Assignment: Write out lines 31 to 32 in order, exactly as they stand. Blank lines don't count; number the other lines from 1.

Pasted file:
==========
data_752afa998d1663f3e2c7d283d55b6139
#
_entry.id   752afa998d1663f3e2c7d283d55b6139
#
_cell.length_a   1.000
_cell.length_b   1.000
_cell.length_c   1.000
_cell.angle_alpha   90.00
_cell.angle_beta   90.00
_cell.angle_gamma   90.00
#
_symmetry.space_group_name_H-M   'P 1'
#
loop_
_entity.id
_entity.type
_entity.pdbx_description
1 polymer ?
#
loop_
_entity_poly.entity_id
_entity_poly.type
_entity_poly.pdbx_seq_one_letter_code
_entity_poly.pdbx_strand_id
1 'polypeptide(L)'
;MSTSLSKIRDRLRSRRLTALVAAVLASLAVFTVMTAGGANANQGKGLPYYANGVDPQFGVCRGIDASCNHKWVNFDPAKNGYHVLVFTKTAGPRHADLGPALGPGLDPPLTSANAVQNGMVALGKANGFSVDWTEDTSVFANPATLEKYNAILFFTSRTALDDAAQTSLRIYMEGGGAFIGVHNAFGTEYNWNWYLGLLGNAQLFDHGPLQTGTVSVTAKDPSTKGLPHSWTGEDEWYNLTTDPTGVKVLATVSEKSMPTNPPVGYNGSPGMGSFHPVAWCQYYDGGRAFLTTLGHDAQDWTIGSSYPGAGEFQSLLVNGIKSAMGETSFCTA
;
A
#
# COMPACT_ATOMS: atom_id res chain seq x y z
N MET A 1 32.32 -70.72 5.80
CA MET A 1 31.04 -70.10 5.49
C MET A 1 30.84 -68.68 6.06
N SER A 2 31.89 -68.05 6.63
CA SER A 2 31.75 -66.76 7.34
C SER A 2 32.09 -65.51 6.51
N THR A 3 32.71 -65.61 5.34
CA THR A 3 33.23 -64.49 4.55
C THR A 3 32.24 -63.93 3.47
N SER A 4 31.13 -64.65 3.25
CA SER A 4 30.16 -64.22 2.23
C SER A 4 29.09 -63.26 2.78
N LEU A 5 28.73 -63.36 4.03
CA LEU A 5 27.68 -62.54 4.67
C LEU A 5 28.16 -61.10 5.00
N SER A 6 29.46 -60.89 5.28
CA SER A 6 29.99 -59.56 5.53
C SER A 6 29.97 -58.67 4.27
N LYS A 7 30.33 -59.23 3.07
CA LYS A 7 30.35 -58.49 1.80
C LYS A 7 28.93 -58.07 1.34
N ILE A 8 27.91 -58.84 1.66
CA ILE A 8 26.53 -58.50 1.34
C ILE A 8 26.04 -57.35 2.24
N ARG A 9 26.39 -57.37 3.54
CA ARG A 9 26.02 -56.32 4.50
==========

N MET A 1 32.32 -70.72 5.80
CA MET A 1 31.04 -70.10 5.49